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Section6.2Additional Concepts for Posets

We say \((X,P)\) and \((Y,Q)\) are isomorphic, and write \((X,P) \cong(Y,Q)\) if there exists a bijection (1–1 and onto map) \(f:X\to Y\) so that \(x_1\le x_2\) in \(P\) if and only if \(f(x_1)\le f(x_2)\) in \(Q\). In this definition, the map \(f\) is called an isomorphism from \(\bfP\) to \(\bfQ\). In Figure 6.8, the first two posets are isomorphic.


Bob sees a pattern linking the first two posets shown in Figure 6.8 and asserts that any poset of one of these two types is isomorphic to a poset of the other type. Alice admits that Bob is right—but even more is true. The four constructions given in Example 6.7 are universal in the sense that every poset is isomorphic to a poset of each of the four types. Do you see why? If you get stuck answering this, we will revisit the question at the end of the chapter, and we will give you a hint.

An isomorphism from \(\bfP\) to \(\bfP\) is called an automorphism of \(\bfP\). An isomorphism from \(\bfP\) to a subposet of \(\bfQ\) is called an embedding of \(\bfP\) in \(\bfQ\). In most settings, we will not distinguish between isomorphic posets, and we will say that a poset \(\PXP\) is contained in \(\QYQ\) (also \(\bfQ\) contains \(\bfP\)) when there is an embedding of \(\bfP\) in \(\bfQ\). Also, we will say that \(\bfP\) excludes \(\bfQ\) when no subposet of \(\bfP\) is isomorphic to \(\bfQ\), and we will frequently say \(\bfP=\bfQ\) when \(\bfP\) and \(\bfQ\) are isomorphic.

With the notion of isomorphism, we are lead naturally to the notion of an “unlabeled” posets, and in Figure 6.13, we show a diagram for such a poset.

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Figure6.13An Unlabeled Partially Ordered Set

How hard is it to tell whether two posets are isomorphic? Bob thinks it's not too difficult. Bob says that if you give him a bijection between the ground sets, then he can quickly determine whether you have established that the two posets are isomorphic. Alice senses that Bob is confusing the issue of testing whether two posets are isomorphic with simply verifying that a particular bijection can be certified to be an isomorphism. The first problem seems much harder to her. Carlos says that he thinks it's actually very hard and that in fact, no one knows whether there is a good algorithm.

Note that the poset shown in Figure 6.13 has the property that there is only one maximal point. Such a point is sometimes called a one, denoted not surprisingly as \(1\). Also, there is only one minimal point, and it is called a zero, denoted \(0\).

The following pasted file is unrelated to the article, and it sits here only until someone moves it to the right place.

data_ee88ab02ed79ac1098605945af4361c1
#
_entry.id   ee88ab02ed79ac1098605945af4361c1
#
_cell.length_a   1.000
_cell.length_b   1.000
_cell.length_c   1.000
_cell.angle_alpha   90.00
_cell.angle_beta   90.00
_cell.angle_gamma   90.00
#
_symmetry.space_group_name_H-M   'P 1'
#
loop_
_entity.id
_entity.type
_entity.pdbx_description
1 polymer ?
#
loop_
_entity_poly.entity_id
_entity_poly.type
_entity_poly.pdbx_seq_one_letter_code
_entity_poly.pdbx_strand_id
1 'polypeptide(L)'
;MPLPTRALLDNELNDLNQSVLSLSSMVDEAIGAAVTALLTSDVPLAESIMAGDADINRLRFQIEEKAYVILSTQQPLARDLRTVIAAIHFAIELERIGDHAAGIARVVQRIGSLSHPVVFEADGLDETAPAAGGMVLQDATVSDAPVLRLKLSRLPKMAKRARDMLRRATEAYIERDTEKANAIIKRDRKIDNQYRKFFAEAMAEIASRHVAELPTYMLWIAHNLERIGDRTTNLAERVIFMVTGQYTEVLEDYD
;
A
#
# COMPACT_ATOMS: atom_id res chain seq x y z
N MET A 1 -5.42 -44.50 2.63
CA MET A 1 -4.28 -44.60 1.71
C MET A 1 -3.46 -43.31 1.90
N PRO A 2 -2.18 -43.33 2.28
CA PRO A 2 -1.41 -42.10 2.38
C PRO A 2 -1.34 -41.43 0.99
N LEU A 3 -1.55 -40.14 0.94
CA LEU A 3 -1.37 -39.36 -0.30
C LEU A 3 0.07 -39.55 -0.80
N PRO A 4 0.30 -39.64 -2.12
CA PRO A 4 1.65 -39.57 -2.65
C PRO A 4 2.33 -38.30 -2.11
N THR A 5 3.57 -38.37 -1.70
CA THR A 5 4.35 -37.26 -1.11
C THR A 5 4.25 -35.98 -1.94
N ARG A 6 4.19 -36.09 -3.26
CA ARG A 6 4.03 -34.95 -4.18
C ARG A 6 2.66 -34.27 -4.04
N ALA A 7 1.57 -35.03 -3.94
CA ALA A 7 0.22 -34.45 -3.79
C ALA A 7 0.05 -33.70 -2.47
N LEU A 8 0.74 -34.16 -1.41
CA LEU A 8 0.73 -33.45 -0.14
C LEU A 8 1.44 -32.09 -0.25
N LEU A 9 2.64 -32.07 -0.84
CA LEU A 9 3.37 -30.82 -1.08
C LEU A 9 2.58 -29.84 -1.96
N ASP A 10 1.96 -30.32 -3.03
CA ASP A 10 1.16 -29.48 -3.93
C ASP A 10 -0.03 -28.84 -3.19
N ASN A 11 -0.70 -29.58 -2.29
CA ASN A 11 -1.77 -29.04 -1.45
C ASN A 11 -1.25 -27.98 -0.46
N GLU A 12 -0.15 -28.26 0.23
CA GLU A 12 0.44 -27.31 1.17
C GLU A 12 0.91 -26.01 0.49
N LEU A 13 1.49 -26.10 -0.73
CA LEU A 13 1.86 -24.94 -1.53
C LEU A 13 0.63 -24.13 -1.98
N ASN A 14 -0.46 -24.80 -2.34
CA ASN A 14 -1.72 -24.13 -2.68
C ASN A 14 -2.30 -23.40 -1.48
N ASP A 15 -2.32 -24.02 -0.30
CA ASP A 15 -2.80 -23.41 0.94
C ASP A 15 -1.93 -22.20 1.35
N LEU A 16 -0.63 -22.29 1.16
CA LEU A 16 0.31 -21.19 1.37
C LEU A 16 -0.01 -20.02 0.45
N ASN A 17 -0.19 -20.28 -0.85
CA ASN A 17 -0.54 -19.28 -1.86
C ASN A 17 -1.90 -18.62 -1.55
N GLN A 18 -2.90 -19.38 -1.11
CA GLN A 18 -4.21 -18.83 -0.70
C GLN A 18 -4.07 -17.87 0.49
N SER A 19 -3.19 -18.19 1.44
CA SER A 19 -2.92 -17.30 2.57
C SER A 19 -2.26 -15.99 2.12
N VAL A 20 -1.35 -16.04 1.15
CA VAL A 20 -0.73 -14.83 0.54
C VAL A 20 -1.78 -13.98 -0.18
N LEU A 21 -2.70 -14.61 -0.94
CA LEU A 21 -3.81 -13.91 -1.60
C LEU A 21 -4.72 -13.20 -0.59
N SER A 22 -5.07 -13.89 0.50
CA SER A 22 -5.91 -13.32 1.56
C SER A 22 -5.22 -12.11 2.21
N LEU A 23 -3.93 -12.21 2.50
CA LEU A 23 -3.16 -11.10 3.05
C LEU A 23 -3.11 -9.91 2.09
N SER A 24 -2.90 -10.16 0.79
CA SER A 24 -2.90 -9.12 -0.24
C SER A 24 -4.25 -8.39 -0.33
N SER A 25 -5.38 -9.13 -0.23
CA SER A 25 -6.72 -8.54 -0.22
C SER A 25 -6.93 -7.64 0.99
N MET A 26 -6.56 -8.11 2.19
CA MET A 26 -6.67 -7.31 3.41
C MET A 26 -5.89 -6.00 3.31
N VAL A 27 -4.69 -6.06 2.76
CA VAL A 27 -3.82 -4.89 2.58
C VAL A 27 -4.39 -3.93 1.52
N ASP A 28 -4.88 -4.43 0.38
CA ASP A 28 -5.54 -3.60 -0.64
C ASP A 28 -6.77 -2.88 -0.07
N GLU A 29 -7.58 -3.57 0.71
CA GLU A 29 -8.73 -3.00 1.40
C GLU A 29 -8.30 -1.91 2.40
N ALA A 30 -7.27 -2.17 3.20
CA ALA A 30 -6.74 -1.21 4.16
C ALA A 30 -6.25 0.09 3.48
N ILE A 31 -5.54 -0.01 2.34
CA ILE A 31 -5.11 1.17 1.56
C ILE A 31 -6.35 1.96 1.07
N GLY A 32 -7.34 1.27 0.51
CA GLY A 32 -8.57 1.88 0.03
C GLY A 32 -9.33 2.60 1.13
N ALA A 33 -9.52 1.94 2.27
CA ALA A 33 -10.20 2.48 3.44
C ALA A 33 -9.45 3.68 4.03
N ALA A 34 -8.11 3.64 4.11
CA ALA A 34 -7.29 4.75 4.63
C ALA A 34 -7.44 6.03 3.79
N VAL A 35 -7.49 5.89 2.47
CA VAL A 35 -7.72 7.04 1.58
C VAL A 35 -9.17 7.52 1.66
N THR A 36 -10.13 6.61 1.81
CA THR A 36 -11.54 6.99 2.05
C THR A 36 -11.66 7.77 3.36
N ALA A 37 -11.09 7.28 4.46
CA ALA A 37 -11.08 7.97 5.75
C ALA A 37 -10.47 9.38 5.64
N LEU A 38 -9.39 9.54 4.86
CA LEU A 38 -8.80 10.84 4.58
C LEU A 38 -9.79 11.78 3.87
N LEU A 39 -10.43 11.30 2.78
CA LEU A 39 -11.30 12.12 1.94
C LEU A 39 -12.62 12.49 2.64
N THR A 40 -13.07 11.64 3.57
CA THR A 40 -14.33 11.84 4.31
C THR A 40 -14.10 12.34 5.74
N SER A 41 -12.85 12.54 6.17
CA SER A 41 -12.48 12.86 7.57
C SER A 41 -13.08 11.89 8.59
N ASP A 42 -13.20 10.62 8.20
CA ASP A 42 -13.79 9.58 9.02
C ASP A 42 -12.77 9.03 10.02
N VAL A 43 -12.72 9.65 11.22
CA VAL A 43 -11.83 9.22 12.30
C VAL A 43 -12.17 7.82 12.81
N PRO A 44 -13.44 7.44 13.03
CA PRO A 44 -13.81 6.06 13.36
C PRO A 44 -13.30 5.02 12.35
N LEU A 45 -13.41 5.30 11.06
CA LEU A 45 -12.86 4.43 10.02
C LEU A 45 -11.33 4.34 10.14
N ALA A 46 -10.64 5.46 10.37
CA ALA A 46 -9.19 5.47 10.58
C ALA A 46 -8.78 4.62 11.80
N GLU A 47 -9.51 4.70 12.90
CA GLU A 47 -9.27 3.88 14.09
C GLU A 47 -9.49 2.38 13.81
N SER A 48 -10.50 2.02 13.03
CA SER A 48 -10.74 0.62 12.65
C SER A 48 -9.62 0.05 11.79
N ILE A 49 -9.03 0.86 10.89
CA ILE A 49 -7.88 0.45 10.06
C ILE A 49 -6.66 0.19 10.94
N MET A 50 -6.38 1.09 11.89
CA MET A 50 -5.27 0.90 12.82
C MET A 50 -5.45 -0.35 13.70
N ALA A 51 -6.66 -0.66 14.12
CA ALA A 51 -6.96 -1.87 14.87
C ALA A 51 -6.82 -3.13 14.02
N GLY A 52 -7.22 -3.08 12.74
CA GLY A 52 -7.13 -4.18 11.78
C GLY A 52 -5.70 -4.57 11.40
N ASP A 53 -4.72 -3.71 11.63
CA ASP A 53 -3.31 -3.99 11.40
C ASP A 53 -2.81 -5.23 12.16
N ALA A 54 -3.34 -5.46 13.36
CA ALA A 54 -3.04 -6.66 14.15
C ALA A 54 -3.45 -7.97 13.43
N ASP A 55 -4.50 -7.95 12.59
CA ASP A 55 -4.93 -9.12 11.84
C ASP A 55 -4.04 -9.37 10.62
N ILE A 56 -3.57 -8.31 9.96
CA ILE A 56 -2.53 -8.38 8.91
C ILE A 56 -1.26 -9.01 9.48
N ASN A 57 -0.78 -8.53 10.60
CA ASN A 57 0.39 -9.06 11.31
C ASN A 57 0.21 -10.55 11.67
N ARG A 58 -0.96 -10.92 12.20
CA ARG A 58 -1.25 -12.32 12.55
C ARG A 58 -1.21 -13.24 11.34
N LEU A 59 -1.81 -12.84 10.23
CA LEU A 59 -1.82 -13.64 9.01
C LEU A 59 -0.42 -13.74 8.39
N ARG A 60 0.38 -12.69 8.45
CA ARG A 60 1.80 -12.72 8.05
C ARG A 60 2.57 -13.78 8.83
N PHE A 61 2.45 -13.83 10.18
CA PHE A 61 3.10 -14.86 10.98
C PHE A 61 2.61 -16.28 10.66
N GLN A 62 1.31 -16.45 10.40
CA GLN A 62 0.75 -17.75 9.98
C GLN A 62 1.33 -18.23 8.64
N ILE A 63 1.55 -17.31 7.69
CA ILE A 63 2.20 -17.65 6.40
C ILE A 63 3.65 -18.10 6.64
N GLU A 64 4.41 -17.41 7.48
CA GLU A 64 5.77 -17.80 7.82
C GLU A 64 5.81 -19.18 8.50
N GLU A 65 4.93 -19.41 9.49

The dual of a partial order \(P\) on a set \(X\) is denoted by \(P^d\) and is defined by \(P^d=\{(y,x):(x,y)\in P\}\). The dual of a poset \(\PXP\) is denoted by \(\bfP^d\) and is defined by \(\bfP^d=(X,P^d)\). A poset \(\bfP\) is self-dual if \(\bfP=\bfP^d\).

A poset \(\PXP\) is connected if its comparability graph is connected, i.e., for every \(x,y\in X\) with \(x\ne y\), there is a finite sequence \(x=x_0,x_1,\dots,x_n=y\) of points from \(X\) so that \(x_i\) is comparable to \(x_{i+1}\) in \(P\) for \(i=0,1,2,\dots,n-1\). A subposet \((Y,P(Y))\) of \((X,P)\) is called a component of \(\bfP\) if \((Y,P(Y))\) is connected and there is no subset \(Z\subseteq X\) containing \(Y\) as a proper subset for which \((Z,P(Z))\) is connected. A one-point component is trivial (also, a loose point or isolated point); components of two or more points are nontrivial. Note that a loose point is both a minimal element and a maximal element. Returning to the poset shown in Figure 6.5, we see that it has two components.

It is natural to say that a graph \(\bfG\) is a comparability graph when there is a poset \(\PXP\) whose comparability graph is isomorphic to \(\bfG\). For example, we show in Figure 6.15 a graph on \(6\) vertices which is not a comparability graph. (We leave the task of establishing this claim as an exercise.)

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Figure6.15A Graph Which is Not a Comparability Graph

Similarly, we say that a graph \(\bfG\) is a cover graph when there exists a poset \(\PXP\) whose cover graph is isomorphic to \(\bfG\). Not every graph is a cover graph. In particular, any graph which contains a triangle is not a cover graph. In the exercises at the end of the chapter, you will be asked to construct triangle-free graphs which are not cover graphs—with some hints given as to how to proceed.


Bob is quite taken with graphs associated with posets. He makes the following claims.

  1. Only linear orders have paths as cover graphs.

  2. A poset and its dual have the same cover graph and the same comparability graph.

  3. Any two posets with the same cover graph have the same height and the same width.

  4. Any two posets with the same comparability graph have the same height and the same width.

Alice shrugs and says that Bob is right half the time. Which two assertions are correct?

Undeterred, Bob notes that the comparability graph shown in Figure 6.9 is also an incomparability graph (for another poset). He goes on to posit that this is always true, i.e., whenever \(\bfG\) is the comparability graph of a poset \(\bfP\), there is another poset \(\bfQ\) for which \(\bfG\) is the incomparability graph of \(\bfQ\). Alice says that Bob is right on the first count but she is not so sure about the second. Dave mumbles that they should take a look at the comparability graph of the third poset in Figure 6.8. This graph is not an incomparability graph. But in his typical befuddled manner, Dave doesn't offer any justification for this statement. Can you help Alice and Bob to see why Dave is correct?

Bob is on a roll and he goes on to suggest that it is relatively easy to determine whether a graph is a comparability graph (he read it on the web), but he has a sense that determining whether a graph is a cover graph might be difficult. Do you think he is right—on either count?